Pandemic ‘rapidly eroded the economies’ of Gen Z and millennials: study

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Only about half of all Americans — 53% — say they now have more money in their emergency savings than they owe in credit card debt — an unfortunate side effect of the pandemic.

It’s especially bad for young Americans, with much of Millennials and Gen Z saying the pandemic has eaten away at their savings.

During the pandemic, millennials, ages 26 to 41, and members of Generation Z, ages 18 to 25, were among those whose economies were hardest hit, according to a new Bankrate survey released Wednesday. surveyed more than 1,000 American adults in January 2022. Millennials were also more likely than other age groups to owe more credit card debt than is in their savings.

Nearly half of Gen Z respondents – 46% – say their emergency savings are lower in 2022 than they were at the start of the pandemic, while 43% of millennials said the same about of their savings. The results were even worse for millennials, those aged 26 to 32, with 54% saying their emergency savings had dwindled during the pandemic. By comparison, about 37% of Gen Xers said their savings had dwindled during the pandemic, along with only 27% of baby boomers.

“It’s a byproduct of the income disruptions that have been borne disproportionately by younger workers during the pandemic, especially millennials,” Greg McBride, chief financial analyst at Bankrate.com, told CNBC Make It.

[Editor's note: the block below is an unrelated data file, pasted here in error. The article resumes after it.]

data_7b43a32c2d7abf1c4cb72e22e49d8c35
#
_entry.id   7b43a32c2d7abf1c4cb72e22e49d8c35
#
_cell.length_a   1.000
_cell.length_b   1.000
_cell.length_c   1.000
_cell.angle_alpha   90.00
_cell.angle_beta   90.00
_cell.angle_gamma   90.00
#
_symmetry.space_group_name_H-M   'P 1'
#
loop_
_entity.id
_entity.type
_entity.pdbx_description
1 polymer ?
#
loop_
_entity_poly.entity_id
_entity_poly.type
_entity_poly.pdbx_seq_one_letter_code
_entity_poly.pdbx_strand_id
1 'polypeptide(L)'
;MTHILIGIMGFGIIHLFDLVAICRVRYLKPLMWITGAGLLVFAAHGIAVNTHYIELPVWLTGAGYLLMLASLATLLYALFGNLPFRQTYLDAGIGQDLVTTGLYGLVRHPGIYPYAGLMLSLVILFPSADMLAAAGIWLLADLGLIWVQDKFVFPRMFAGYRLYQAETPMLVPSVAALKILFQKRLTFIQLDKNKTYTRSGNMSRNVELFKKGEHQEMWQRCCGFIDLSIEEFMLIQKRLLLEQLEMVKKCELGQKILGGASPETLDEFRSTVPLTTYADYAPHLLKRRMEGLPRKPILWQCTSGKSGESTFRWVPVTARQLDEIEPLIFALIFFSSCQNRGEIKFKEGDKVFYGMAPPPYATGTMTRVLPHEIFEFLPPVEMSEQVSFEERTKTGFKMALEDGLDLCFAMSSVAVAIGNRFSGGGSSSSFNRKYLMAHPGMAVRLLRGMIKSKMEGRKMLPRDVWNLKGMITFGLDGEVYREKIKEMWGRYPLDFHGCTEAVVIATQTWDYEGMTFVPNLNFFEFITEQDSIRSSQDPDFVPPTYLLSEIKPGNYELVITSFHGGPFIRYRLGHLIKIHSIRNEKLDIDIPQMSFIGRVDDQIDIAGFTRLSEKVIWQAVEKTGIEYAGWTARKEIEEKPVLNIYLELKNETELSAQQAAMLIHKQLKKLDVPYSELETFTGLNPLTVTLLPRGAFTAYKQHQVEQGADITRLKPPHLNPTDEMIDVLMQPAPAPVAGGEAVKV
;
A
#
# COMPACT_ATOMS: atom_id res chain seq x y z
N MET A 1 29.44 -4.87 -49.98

In fact, the Economic Policy Institute found in 2020 that Gen Z was the generation most likely to see its members underemployed or unemployed due to the Covid-19 pandemic. The Pew Research Center also found that Americans aged 18 to 29, which spans both Gen Z and young millennials, were among the most likely to lose jobs during the pandemic, and they were the most likely to be forced to take a pay cut.

Unsurprisingly, for Millennials, their dwindling savings also coincided with an increase in their credit card debt. According to Bankrate, 32% of millennials say their current savings are less than they owe in credit card debt.

However, Gen Z and Gen X tend to do better than Millennials in this regard, according to the Bankrate survey, with only 23% of Gen Zers and 24% of Gen Xers saying their debt exceeds their savings.

“Beginning or reaching adulthood during a financial crisis really cements an aversion to debt and a greater prioritization of urgency,” McBride says. “The pandemic may well have this effect on Gen Z.

Before the pandemic, millennials actually tended to save more and avoid debt better than older generations, as they were coming of age around the time of the dotcom bust and financial crisis of 2008.

“But periods of income disruption or outright unemployment can quickly erode accumulated savings and lead to credit card debt that didn’t exist before,” McBride says.

Overall, Bankrate found that the percentage of Americans who have more money saved than they owe in credit card debt fell slightly to 53% in January 2022, from 54% a year earlier. earlier. However, that number is actually higher than it was before the pandemic, when just 44% of people in 2019 said their savings outweighed their credit card debt.

As a country though, many Americans still lack emergency savings.

About 1 in 7 households have no credit card debt, but also have no emergency savings, which is a precarious situation in itself, as these households are more likely to have their finances disrupted by a significant and unforeseen expense, adds McBride. .

Bankrate recommends taking a look at your budget and determining where you can afford to set aside small amounts of money to start building your emergency savings fund for a rainy day.

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